Saving Mr. Banks (film review)
Saving Mr. Banks (2013) Walt Disney Pictures
2 hrs. 5 mins.
Starring: Emma Thompson, Tom Hanks, Colin Farrell, Paul Giamatti, Bradley Whitfield, Jason Schwartzman, BJ Novak, Kathy Baker, Rachel Griffiths
Directed by: John Lee Hancock
MPAA Rating: PG
Critic’s rating: *** stars (out of 4 stars)
One cannot go wrong this holiday season when checking out the moving and festive Saving Mr. Banks, a spirited biopic that rises to the occasion because its pulse thrives on what it knows best—the creative process behind movie-making. What better way to demonstrate the love for a nostalgic look at films than to concentrate on a couple of legendary film industry targets: Walt Disney and his family-friendly empire of animation and the creator of Mary Poppins in English-Australian author Pamela L. Travers?
Interestingly, Walt Disney actually takes a backseat to P.L. Travers as Saving Mr. Banks is a passionate and perplexing postcard about her life experiences as a wide-eyed child in Australia after the turn of the century to a brilliant but bitter mature creative literary mind tormented from her disenchanted past. Some folks may have anticipated the documented controversies and complications that made up the movie mastermind in the eccentric Disney but then again why would a feel-good picture from Disney Pictures unwisely malign its own incomparable and inspirational namesake? No people…Saving Mr. Banks refreshingly heads in the other direction as it examines the embedded demons of the austere Travers instead. After all, one must appreciate the irony of showcasing an uptight European iron maiden responsible for breathing life into one of the most iconic and sweetly-natured children’s fairy tale figures from the twentieth century.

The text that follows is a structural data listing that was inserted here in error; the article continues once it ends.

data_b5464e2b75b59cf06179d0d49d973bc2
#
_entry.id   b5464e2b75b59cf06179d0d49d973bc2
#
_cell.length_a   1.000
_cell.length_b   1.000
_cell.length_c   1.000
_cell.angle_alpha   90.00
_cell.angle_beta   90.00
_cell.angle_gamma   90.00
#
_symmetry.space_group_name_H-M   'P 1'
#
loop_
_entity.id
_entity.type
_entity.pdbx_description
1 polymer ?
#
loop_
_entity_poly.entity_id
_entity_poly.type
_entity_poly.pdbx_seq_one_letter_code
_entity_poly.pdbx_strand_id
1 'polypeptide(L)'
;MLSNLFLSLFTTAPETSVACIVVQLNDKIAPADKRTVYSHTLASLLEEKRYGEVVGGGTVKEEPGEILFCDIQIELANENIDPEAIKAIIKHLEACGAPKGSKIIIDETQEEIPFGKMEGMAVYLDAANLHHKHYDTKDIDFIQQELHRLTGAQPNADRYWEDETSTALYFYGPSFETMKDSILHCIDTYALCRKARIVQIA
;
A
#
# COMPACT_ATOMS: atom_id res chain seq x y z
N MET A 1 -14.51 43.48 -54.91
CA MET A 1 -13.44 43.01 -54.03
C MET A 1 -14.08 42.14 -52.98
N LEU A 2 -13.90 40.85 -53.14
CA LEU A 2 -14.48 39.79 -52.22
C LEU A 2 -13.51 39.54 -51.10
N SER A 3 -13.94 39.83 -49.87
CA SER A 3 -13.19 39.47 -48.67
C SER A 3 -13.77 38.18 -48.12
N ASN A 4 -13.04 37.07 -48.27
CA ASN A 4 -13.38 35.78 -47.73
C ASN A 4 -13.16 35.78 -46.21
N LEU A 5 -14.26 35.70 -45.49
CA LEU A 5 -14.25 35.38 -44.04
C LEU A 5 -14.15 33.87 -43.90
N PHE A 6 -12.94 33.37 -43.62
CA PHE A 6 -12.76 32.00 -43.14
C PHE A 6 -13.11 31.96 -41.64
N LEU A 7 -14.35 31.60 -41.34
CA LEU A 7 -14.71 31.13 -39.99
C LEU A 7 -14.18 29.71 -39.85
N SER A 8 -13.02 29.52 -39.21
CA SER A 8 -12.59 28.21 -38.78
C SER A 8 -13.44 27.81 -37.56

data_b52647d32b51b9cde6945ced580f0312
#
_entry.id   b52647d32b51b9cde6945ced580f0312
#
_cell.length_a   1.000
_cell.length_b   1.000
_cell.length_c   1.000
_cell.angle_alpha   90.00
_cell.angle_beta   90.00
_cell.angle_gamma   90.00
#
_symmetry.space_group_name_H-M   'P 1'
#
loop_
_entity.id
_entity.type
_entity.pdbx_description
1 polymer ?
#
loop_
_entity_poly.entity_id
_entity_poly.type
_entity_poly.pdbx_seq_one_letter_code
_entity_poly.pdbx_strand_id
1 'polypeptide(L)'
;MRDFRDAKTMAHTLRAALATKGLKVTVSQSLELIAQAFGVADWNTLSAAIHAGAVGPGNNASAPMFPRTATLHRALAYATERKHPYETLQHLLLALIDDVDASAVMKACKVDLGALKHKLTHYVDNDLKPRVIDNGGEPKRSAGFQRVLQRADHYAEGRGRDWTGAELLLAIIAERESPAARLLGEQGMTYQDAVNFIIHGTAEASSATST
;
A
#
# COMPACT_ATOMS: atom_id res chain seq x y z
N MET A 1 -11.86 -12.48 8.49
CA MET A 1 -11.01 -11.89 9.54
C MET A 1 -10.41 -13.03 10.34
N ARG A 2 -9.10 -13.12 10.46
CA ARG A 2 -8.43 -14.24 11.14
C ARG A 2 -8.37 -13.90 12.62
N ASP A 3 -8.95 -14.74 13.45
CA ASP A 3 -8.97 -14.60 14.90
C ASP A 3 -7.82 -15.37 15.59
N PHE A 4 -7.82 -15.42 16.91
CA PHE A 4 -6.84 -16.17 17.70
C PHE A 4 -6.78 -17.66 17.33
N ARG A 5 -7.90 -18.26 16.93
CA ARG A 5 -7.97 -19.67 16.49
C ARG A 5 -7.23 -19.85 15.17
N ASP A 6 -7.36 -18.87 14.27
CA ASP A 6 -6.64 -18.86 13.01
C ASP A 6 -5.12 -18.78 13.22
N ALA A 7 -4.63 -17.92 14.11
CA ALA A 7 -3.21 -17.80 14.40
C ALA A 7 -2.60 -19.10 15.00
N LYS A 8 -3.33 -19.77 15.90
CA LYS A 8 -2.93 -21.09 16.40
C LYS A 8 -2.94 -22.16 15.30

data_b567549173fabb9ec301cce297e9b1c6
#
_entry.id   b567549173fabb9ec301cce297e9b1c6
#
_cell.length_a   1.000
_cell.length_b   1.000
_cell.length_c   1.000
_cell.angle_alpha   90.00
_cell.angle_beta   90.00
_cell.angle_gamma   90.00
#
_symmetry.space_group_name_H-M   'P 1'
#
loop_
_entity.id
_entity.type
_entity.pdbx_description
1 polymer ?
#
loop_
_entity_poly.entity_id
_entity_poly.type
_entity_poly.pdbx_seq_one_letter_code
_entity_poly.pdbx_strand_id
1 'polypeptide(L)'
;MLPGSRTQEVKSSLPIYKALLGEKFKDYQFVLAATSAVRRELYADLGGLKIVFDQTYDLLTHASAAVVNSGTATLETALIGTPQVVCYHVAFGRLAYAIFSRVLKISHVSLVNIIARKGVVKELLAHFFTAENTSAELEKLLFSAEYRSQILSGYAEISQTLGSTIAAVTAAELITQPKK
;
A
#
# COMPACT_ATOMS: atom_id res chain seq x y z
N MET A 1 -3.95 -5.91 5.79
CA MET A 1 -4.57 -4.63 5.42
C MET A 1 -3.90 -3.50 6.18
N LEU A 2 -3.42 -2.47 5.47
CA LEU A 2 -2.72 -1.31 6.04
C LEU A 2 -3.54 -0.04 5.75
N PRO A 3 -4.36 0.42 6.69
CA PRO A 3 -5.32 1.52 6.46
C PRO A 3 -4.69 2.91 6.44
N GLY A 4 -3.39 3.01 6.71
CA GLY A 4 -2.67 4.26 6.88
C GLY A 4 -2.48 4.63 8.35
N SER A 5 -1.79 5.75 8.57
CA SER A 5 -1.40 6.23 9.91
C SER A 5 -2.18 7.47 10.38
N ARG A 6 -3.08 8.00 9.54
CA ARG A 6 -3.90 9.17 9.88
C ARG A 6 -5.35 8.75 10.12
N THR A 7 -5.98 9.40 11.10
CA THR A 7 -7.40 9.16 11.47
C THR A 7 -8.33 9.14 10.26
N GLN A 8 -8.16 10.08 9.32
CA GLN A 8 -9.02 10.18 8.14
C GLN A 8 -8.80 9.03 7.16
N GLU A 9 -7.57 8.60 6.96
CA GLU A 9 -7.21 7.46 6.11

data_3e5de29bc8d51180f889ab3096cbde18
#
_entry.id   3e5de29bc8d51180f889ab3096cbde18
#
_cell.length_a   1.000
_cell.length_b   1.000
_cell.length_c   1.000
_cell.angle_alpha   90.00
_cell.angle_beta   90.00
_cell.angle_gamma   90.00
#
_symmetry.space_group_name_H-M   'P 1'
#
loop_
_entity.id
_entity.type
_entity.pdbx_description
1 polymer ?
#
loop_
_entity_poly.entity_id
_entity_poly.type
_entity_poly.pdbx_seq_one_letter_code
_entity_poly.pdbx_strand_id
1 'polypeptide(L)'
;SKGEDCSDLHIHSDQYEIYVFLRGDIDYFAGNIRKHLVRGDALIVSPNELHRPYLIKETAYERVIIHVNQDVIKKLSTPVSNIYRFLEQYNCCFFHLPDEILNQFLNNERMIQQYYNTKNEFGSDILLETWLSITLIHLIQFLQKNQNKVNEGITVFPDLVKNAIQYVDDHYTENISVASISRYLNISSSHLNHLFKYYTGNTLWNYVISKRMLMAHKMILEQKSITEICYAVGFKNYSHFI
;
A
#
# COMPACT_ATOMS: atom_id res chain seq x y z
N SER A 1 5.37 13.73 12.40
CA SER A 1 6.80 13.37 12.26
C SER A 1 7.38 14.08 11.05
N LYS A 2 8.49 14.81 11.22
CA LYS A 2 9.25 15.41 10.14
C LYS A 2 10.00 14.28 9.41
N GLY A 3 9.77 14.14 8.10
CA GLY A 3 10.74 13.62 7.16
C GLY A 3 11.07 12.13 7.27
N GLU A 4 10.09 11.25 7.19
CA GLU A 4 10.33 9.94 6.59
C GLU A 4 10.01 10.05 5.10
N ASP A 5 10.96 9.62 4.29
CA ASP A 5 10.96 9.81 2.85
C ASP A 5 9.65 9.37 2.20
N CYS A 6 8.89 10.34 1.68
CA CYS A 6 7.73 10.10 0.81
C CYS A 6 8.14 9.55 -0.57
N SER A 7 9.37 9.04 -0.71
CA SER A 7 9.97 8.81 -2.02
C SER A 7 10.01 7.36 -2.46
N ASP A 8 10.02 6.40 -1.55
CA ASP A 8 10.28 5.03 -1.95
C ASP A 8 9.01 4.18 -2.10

Two-time Oscar winners Emma Thompson and Tom Hanks give marvelously insightful performances as the Disney-Travers tandem clashing heads over the negotiation process of bringing the studio’s screen adaptation of the magical kiddie classic to the big screen. Hanks’s impish and easy-going Disney is a giddy-minded contrast to Thompson’s battle-axe Brit with a noted aversion to minors (Travers tersely inquires about a woman’s child whose crying tendencies she does not want to hear on an 11-hour airplane flight to the United States from London). Obviously, Travers’s impatience and intolerance with juveniles is comical considering this is the core demographic that had made her Mary Poppins books an acquired taste in the imaginations of youngsters everywhere.